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On Pi Day, Let's Gawk At The Beauty And Controversy Of The Math Constant

Claire O'Neill/NPR

Mathematician Carlos Castillo-Chavez says that pi is so important to math that using its simple, geometric definition denies its greater powers.

"[Pi] brings you into the world of mathematics, which is magic, mysterious and exciting and always full of challenges for everybody," Castillo-Chavez said.

First calculated 4,000 years ago, pi represents the ratio of a circle's circumference to its diameter. You learned it as 3.14, which is why today some take the chance to bask in the brilliance and beauty of the mathematical constant, while others try to tear it down.

Castillo-Chavez is firmly in the pro-pi camp. He studies epidemics at Arizona State University, and he says pi is used to study everything that cycles — waves and heart pulses and anything that recurs.

In his own work, Castillo-Chavez uses pi to try to understand why certain strains of influenza seem to reappear every 20 years. In math, he says, pi pops up in the most unexpected places.

"Pi, with its infinite number of digits, is an introduction to the kinds of mathematics that we do, which often involve the study of infinite processes," Castillo-Chavez said.

What's more, Castillo-Chavez says that pi is most people's introduction to a mind-blowing concept invented by Georg Cantor that says there is a hierarchy of infinities. In simple terms, the infinity in between numbers is larger than the infinity of, say, countable numbers. Pi, whose decimals extend into infinity, opens up that parable, says Castillo-Chavez.

YouTube star Vi Hart, who calls herself a recreational mathematician, is not impressed with pi. She's made it a habit of posting anti-pi videos on Pi Day.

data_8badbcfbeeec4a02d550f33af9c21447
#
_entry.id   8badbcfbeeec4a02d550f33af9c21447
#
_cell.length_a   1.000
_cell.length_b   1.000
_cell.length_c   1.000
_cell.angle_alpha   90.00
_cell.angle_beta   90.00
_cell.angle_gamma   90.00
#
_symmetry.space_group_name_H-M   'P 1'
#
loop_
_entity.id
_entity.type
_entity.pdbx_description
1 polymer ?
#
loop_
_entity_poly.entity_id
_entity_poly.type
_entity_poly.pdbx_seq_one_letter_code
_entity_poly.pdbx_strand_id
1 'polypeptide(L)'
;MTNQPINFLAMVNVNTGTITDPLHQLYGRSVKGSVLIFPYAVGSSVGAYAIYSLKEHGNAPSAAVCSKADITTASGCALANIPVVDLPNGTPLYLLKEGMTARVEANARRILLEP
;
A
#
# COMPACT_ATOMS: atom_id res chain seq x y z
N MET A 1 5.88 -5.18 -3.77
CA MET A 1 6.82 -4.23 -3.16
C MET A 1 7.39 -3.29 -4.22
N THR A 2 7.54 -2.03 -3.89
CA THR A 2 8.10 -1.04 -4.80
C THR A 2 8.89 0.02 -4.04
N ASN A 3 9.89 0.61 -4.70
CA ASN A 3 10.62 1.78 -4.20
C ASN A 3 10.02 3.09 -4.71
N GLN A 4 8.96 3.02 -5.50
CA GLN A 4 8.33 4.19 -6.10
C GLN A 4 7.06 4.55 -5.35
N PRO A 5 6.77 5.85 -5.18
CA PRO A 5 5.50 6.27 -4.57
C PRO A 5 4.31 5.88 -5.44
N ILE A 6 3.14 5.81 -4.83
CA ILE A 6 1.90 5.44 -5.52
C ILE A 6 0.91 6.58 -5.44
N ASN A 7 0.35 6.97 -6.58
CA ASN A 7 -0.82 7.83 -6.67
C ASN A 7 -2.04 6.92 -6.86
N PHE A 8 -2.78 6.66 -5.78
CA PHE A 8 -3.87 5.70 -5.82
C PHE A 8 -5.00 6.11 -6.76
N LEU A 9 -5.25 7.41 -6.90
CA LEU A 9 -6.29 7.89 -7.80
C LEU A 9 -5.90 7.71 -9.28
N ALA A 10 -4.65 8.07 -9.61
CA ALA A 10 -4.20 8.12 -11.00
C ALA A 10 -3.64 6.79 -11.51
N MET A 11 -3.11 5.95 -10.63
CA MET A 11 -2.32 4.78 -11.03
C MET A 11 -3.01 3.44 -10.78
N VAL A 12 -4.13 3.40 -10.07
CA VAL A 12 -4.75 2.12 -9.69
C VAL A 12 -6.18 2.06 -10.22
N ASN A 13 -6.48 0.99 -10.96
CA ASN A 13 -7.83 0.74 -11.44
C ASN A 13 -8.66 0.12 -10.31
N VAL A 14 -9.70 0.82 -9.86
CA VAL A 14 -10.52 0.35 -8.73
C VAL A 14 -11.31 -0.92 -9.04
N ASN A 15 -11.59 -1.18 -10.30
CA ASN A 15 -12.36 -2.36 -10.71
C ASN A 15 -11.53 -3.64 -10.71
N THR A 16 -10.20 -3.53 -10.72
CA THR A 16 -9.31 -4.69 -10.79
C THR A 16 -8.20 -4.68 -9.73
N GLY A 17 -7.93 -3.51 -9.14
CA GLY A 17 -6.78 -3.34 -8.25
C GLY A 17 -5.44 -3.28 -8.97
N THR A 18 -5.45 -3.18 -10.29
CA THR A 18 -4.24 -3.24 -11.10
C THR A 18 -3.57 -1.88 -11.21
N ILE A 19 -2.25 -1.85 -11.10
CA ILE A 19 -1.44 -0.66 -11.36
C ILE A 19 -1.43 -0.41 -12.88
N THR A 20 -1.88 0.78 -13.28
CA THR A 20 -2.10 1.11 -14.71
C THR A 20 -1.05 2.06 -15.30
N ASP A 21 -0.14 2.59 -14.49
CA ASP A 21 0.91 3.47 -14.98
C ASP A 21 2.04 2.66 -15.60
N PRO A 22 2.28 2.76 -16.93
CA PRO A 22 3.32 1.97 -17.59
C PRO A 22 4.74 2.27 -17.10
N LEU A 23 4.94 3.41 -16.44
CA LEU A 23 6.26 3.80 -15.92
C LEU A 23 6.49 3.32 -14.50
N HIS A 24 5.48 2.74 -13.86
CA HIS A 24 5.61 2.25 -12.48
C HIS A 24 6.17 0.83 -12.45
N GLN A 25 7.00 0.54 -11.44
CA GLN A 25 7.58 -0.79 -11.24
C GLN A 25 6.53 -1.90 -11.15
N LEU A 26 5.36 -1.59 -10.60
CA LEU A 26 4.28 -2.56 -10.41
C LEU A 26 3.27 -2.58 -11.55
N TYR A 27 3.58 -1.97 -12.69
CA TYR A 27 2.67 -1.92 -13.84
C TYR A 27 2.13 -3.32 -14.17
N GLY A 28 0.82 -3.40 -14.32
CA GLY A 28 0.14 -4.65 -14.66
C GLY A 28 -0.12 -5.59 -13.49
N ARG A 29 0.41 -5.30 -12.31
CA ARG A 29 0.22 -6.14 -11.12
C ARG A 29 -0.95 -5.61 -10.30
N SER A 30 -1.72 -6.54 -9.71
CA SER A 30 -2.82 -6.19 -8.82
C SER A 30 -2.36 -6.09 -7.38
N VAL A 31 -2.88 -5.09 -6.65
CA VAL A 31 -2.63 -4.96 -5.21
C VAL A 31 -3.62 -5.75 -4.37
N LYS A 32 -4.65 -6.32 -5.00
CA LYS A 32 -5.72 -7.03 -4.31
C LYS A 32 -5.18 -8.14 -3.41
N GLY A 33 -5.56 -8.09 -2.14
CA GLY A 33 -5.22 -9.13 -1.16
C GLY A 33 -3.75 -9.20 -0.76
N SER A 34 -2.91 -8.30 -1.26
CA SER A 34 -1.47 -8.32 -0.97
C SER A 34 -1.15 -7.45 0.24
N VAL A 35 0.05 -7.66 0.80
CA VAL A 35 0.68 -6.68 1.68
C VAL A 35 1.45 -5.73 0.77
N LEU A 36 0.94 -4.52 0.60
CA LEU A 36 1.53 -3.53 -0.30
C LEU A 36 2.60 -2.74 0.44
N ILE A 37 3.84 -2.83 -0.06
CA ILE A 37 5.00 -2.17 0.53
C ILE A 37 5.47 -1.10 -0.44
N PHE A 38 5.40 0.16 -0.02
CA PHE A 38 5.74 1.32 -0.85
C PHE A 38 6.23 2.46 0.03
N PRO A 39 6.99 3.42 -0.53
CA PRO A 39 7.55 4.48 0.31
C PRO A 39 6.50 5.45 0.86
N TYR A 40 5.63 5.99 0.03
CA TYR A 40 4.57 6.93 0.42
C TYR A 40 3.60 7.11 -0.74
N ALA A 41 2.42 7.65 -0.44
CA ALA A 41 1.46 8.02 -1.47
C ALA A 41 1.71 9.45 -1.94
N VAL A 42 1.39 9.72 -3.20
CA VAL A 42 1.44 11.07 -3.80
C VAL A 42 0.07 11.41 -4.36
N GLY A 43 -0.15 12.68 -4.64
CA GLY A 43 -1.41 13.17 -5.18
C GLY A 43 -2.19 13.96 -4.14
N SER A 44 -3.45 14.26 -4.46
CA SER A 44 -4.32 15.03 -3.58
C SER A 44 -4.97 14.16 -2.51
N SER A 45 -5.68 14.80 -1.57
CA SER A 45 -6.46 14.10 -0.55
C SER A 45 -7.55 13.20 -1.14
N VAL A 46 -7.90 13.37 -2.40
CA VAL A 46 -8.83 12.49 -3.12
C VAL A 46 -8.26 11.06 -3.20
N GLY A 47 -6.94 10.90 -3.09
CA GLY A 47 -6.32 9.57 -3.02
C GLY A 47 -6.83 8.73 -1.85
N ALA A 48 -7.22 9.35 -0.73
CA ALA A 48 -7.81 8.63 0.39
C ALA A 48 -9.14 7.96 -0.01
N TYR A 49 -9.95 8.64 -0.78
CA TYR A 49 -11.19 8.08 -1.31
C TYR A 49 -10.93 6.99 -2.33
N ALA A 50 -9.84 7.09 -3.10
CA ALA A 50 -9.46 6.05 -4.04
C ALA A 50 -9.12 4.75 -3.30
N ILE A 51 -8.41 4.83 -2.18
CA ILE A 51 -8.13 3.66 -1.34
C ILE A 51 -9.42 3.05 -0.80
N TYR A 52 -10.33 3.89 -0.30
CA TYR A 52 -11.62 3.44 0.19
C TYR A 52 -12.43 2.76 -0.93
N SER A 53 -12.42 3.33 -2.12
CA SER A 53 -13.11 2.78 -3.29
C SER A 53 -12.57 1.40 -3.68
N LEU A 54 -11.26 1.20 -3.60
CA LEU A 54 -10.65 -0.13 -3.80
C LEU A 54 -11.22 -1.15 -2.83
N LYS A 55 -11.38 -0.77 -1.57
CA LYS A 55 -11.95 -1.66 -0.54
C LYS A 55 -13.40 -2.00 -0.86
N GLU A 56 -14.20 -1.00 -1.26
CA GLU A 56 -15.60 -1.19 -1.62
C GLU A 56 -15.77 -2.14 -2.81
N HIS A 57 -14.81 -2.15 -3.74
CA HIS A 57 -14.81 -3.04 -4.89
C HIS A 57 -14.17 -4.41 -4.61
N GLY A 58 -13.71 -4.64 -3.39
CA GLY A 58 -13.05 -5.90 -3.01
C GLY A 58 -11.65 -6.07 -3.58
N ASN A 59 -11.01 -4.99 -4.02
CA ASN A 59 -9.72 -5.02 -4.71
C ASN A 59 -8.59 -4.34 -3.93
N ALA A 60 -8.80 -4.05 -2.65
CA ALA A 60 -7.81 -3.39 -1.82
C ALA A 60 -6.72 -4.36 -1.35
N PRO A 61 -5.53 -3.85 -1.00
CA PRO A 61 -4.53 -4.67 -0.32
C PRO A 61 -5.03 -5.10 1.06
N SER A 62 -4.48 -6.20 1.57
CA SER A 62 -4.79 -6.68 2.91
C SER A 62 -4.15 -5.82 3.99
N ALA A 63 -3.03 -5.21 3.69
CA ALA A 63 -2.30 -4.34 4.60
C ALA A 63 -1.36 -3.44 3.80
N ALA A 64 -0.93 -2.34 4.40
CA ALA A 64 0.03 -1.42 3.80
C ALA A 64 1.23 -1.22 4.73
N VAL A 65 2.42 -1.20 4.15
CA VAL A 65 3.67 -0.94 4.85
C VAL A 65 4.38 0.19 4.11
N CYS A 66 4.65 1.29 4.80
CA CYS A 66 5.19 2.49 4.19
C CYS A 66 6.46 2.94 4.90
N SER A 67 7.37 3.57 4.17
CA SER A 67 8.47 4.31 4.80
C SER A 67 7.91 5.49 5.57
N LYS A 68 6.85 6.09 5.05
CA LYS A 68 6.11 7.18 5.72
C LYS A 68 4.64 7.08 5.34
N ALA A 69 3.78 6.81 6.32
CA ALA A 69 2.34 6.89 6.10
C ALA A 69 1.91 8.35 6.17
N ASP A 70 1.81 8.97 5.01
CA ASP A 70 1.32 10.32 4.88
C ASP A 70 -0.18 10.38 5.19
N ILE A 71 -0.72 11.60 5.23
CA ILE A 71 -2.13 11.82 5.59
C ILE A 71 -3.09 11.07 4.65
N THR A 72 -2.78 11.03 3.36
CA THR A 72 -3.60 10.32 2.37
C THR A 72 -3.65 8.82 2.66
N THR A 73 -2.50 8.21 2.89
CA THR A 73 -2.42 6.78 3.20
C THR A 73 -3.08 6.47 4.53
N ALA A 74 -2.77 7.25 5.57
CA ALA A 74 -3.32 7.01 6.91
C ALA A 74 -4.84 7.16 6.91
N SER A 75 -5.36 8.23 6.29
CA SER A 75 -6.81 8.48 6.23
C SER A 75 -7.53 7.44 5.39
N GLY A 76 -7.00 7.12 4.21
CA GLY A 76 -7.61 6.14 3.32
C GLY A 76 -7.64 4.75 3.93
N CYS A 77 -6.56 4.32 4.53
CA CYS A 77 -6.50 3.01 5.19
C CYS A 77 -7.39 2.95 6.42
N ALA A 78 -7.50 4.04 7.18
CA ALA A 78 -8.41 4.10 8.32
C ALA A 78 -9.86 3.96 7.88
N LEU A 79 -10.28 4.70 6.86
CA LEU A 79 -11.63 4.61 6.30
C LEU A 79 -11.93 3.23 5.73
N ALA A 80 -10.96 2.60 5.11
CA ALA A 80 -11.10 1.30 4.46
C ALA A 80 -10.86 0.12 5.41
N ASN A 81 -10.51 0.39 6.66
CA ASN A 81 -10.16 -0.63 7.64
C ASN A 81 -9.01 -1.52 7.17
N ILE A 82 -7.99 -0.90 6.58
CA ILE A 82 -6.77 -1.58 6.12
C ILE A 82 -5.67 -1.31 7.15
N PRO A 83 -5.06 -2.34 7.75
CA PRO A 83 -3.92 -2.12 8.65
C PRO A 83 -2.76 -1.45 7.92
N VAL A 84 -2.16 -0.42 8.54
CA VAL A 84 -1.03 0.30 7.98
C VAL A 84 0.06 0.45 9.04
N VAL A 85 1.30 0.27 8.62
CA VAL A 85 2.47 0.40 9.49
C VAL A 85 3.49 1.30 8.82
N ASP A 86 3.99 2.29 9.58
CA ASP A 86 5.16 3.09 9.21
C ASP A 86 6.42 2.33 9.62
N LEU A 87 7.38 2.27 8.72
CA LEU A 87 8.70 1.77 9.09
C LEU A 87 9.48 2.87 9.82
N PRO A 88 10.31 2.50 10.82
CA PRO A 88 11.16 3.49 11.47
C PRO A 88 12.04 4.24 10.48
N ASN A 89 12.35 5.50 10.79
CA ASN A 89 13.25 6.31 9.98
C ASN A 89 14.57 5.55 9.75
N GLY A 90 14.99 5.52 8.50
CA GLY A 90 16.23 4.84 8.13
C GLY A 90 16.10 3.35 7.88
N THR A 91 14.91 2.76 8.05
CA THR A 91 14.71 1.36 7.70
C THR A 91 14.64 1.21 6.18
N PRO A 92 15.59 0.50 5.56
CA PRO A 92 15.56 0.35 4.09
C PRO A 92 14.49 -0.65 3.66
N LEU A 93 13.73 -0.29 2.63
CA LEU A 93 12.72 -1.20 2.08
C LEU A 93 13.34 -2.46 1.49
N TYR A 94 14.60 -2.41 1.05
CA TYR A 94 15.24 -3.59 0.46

"Pi is not special," she says in one. "Yeah, pie can be fun and I'd never deny you your desserts, but maybe try some real food every once in a while."

Her beef? She says there are plenty of other mathematical constants that are just as beautiful and just as infinite as pi.

Also, pi doesn't make sense, she says. The equation for the circumference of a circle is 2πr. Wouldn't it be simpler, she says, if we created a new constant that makes equations easier?

Hart has jumped on the tau movement, which says that π should really be 2π and be called tau. In other words, instead of the angles of a full circle being equal to 2π, they would be equal to T.

"Every mathematician should care about the simplicity and beauty of the constants we choose," Hart said. "But students find it confusing when they're dealing with radians and they find radians to be so unnatural because we use pi radians. Whereas if we used tau radians, students suddenly find it very easy to say, 'Well, half a tau is halfway around a circle, 180 degrees. A quarter tau is a quarter of the way around the circle.' It's obvious. It's simple. If we're dealing with radians, we should be using tau, and that makes all the math much easier for everyone, not just students."

But I remind Vi Hart that her name rhymes with pi, and that makes me question the sincerity of her opposition.

"Some people might think there's a conspiracy there, that all along I've only been pretending to hate pi, but really I'm just trying to rally people behind the cause of pi through manufactured outrage," she said, adding that it's only a theory.

It's also worth noting, however, that Hart also collaborated with math artist John Sims on a song they call the "Pi Day Anthem."

To our ears, it sounds a lot like an appreciation.

Copyright 2021 NPR. To see more, visit https://www.npr.org.

Eyder Peralta is NPR's East Africa correspondent based in Nairobi, Kenya.
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